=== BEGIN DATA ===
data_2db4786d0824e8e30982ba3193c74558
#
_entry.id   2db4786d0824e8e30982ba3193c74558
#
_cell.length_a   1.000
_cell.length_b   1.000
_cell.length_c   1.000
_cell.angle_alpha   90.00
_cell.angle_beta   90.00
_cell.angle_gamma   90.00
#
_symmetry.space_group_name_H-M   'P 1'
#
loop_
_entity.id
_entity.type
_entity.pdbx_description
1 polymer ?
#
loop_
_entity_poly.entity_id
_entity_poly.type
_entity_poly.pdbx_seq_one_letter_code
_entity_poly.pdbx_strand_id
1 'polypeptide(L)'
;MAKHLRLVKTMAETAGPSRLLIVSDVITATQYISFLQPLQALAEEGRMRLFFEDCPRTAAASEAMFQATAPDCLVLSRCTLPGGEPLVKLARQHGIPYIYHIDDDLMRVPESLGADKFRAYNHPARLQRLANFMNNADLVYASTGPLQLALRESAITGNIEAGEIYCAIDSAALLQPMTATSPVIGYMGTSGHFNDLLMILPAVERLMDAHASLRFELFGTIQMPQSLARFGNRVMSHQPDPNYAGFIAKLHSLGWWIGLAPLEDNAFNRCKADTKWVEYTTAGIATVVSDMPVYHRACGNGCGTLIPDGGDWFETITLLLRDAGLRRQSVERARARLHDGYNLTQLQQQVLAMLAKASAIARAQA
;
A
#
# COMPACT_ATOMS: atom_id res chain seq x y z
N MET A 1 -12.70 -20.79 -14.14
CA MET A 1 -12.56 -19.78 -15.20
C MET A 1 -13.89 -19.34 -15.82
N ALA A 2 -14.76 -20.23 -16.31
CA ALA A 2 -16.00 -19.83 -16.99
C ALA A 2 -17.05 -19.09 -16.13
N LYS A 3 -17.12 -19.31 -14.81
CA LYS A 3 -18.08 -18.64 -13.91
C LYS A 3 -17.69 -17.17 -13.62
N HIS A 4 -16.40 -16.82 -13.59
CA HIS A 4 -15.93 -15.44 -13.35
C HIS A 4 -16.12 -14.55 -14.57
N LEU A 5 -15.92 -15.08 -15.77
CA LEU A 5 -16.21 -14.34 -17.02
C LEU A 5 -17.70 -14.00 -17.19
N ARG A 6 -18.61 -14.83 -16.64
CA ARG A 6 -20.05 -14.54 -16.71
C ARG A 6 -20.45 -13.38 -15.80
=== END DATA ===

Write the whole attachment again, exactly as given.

data_2db4786d0824e8e30982ba3193c74558
#
_entry.id   2db4786d0824e8e30982ba3193c74558
#
_cell.length_a   1.000
_cell.length_b   1.000
_cell.length_c   1.000
_cell.angle_alpha   90.00
_cell.angle_beta   90.00
_cell.angle_gamma   90.00
#
_symmetry.space_group_name_H-M   'P 1'
#
loop_
_entity.id
_entity.type
_entity.pdbx_description
1 polymer ?
#
loop_
_entity_poly.entity_id
_entity_poly.type
_entity_poly.pdbx_seq_one_letter_code
_entity_poly.pdbx_strand_id
1 'polypeptide(L)'
;MAKHLRLVKTMAETAGPSRLLIVSDVITATQYISFLQPLQALAEEGRMRLFFEDCPRTAAASEAMFQATAPDCLVLSRCTLPGGEPLVKLARQHGIPYIYHIDDDLMRVPESLGADKFRAYNHPARLQRLANFMNNADLVYASTGPLQLALRESAITGNIEAGEIYCAIDSAALLQPMTATSPVIGYMGTSGHFNDLLMILPAVERLMDAHASLRFELFGTIQMPQSLARFGNRVMSHQPDPNYAGFIAKLHSLGWWIGLAPLEDNAFNRCKADTKWVEYTTAGIATVVSDMPVYHRACGNGCGTLIPDGGDWFETITLLLRDAGLRRQSVERARARLHDGYNLTQLQQQVLAMLAKASAIARAQA
;
A
#
# COMPACT_ATOMS: atom_id res chain seq x y z
N MET A 1 -12.70 -20.79 -14.14
CA MET A 1 -12.56 -19.78 -15.20
C MET A 1 -13.89 -19.34 -15.82
N ALA A 2 -14.76 -20.23 -16.31
CA ALA A 2 -16.00 -19.83 -16.99
C ALA A 2 -17.05 -19.09 -16.13
N LYS A 3 -17.12 -19.31 -14.81
CA LYS A 3 -18.08 -18.64 -13.91
C LYS A 3 -17.69 -17.17 -13.62
N HIS A 4 -16.40 -16.82 -13.59
CA HIS A 4 -15.93 -15.44 -13.35
C HIS A 4 -16.12 -14.55 -14.57
N LEU A 5 -15.92 -15.08 -15.77
CA LEU A 5 -16.21 -14.34 -17.02
C LEU A 5 -17.70 -14.00 -17.19
N ARG A 6 -18.61 -14.83 -16.64
CA ARG A 6 -20.05 -14.54 -16.71
C ARG A 6 -20.45 -13.38 -15.80